I like Jennifer Aniston. A lot of people do, and some people are indifferent, I’m sure. Some who know me, may be aware that I’ve been planning to write about Ms Aniston for years now, due to my conviction that she’s one of Hollywood’s most talented actors, yet consistently underrated. Jennifer Aniston has been in some really bad films, and A LOT of useless romantic comedies, and every few years she acts in a ‘serious’ film, and audiences and critics alike rush to praise her performance as if she’s never really performed before. That’s my perception of Jennifer anyway. Apparently, she’s also appeared as the cover star of magazines more than any other actor. People say she has a ‘girl next door’ quality that is key to her appeal. I’m not sure if that’s true, I just think she’s brilliant to watch.
In order to really put this long-held conviction to the test, this week I’m introducing a new column: Aniston of the Week. Every week I’ll report on a different Aniston performance, which will mean viewing some films I’ve seen many times before, some I’m looking forward to and some I have until now avoided (perhaps because they also star Adam Sandler). This viewing will be in no particular order but will commit fully to my Aniston attraction. This week, the mainly lamented and long gestating 2015 Bogdanovich comedy.
FILM: She’s Funny That Way
DIRECTOR: Peter Bogdanovich
CHARACTER NAME & PROFESSION: Dr Jane, Therapist
PLOT SUMMARY: Screwball comedy about a call girl named Izzy (Imogen Poots) playing a call girl in a play directed by one of her client’s (Owen Wilson) and written by her therapist’s (Aniston) boyfriend (Will Forte), who’s father (George Morfogen) is a private investigator following Izzy for another of her clients, the obsessed Judge Pendergast (Austin Pendleton). It’s basically a lot of backstage shenanigans.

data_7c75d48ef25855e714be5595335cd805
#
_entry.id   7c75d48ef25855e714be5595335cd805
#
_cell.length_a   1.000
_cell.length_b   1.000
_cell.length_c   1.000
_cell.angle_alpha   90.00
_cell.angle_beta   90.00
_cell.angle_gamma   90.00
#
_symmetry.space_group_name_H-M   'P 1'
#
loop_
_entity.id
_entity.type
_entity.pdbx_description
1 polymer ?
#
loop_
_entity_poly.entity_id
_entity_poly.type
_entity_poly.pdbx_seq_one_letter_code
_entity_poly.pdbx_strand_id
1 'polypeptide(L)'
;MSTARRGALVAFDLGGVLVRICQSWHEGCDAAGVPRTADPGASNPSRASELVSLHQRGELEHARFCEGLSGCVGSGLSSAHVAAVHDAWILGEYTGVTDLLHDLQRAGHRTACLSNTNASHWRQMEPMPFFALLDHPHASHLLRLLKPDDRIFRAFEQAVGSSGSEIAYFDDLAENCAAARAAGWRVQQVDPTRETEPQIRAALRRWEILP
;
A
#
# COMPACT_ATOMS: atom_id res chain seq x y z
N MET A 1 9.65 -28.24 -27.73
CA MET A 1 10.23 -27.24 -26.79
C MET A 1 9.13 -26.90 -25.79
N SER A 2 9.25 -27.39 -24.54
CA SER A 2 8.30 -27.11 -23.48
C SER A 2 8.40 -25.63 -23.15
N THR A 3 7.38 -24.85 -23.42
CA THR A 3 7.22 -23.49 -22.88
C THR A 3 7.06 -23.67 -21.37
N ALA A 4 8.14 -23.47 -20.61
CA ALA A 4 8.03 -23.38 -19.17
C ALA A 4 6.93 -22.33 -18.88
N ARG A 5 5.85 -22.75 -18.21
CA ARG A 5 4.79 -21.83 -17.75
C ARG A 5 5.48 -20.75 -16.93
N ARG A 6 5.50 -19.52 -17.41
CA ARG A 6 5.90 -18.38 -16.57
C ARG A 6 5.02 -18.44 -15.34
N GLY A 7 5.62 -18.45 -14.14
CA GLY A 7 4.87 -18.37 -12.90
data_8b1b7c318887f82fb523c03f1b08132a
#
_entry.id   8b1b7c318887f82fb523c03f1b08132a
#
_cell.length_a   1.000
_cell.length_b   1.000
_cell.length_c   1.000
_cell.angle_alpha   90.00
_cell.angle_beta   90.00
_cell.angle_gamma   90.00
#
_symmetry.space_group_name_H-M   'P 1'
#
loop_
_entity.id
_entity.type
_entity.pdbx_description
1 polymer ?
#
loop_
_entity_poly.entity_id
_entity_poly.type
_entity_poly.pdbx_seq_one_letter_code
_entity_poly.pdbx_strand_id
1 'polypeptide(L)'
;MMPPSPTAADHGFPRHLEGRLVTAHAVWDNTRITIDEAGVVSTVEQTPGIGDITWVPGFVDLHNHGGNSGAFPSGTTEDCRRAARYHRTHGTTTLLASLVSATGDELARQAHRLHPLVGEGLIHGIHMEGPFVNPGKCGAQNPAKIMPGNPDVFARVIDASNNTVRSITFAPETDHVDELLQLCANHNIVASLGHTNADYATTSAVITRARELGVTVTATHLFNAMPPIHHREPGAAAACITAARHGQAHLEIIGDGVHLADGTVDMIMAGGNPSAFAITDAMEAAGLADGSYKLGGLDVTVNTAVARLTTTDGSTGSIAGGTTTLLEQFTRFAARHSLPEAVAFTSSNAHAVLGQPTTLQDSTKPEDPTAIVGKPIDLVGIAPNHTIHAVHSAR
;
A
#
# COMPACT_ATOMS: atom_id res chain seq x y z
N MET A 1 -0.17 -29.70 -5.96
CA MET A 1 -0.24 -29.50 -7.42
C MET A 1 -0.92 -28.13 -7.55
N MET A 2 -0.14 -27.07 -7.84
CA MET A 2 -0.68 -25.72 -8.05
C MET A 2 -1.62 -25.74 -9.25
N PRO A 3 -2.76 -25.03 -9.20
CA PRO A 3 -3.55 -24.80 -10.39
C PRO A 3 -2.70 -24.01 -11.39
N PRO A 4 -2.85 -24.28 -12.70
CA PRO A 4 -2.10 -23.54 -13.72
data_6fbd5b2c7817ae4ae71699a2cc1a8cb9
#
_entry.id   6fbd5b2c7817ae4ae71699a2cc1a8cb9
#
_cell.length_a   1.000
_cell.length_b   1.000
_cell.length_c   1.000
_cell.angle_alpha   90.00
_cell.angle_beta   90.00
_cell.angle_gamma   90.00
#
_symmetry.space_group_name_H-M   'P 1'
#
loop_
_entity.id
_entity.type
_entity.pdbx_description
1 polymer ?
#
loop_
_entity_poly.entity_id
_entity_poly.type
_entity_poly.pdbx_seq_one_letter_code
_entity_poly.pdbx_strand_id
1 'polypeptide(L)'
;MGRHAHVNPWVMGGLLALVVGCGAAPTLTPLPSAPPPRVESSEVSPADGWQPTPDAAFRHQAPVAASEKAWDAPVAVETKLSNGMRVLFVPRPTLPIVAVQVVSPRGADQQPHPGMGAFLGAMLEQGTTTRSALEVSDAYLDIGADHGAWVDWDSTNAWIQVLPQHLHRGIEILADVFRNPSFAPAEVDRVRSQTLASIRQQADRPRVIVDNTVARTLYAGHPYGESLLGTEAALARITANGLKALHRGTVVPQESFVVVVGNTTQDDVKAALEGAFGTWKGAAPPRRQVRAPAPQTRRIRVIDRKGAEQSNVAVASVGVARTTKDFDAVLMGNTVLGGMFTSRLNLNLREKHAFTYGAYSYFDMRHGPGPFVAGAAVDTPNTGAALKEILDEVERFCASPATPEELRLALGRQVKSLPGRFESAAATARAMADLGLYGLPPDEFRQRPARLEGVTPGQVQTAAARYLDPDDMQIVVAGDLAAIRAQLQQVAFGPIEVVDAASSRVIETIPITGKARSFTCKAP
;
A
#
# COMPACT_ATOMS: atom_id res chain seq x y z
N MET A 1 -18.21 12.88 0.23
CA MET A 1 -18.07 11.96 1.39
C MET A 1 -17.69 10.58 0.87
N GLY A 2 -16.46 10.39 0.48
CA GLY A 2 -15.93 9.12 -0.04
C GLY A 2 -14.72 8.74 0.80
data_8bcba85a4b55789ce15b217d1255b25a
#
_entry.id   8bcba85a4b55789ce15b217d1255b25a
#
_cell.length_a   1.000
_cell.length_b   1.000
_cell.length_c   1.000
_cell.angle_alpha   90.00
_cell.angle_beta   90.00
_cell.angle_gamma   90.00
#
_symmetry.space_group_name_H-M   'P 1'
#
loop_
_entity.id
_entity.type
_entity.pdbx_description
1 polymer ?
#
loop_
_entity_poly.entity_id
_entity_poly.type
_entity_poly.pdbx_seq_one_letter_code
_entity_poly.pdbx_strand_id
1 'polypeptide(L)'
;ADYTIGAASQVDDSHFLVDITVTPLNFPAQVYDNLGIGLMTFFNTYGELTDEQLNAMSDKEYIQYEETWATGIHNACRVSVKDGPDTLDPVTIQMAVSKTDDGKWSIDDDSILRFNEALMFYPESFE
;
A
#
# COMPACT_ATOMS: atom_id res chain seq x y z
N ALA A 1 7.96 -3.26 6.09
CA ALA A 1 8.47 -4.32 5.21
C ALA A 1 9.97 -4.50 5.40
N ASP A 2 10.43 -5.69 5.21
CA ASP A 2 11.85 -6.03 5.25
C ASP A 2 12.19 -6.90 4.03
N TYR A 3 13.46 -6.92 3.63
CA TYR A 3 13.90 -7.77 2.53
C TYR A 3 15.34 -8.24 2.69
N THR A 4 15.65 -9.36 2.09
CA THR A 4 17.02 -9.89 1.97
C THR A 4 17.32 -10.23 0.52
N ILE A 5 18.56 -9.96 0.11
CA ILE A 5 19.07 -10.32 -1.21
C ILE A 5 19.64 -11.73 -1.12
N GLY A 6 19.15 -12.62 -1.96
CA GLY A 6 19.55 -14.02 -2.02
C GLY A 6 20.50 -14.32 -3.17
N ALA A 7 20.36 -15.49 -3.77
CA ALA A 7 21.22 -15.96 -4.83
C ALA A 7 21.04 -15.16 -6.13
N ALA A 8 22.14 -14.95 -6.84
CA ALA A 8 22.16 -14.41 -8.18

CHARACTER TRAITS: Dr Jane is confident, assertive, judgemental of her clients and constantly breaking patient-doctor confidentiality.
NOTES ON PERFORMANCE: Dr Jane’s character is key to the plot of She’s Funny That Way due to her habit of revealing one patients problems to another, and Aniston seems to relish her tendency for rawness. She’s introduced having a fight with Forte’s Joshua Fleet on the street, pausing to shout at the annoying potential patient calling her mobile phone out of office hours (that pesky Judge). I particularly liked the line, “Alright, I’m gonna change my tampon’’, which she says to the old judge while he’s in session with her. It’s a bit clunky – who says that?! But it demonstrates the character’s obliviousness and her self-confidence. Dr Jane doesn’t care what other people think of her, but she does judge them, and this contradiction is what makes her relatable and entertaining. Aniston is assured and controlled, making an (at first) very unlikeable character into the most interesting aspect of the film. While all the other characters slump into exactly the place you expect them to, Dr Jane remains the unpredictable element, seeming to have the most fun.
NOTES ON FILM: From a screenplay Bogdanovich wrote long ago with Louise Stratten, a long time in development and finally supported by Wes Anderson and Noah Baumbach, whose own work demonstrates the influence of Bogdanovich’s earlier output. As a consequence the film has an unconsciously retro feel, and relies on some pretty fantastical plot points. If you love Bogdanovich (Noises Off, What’s Up Doc? The Last Picture Show), you’ll nevertheless appreciate it.
CONCLUSION: Aniston saves the day!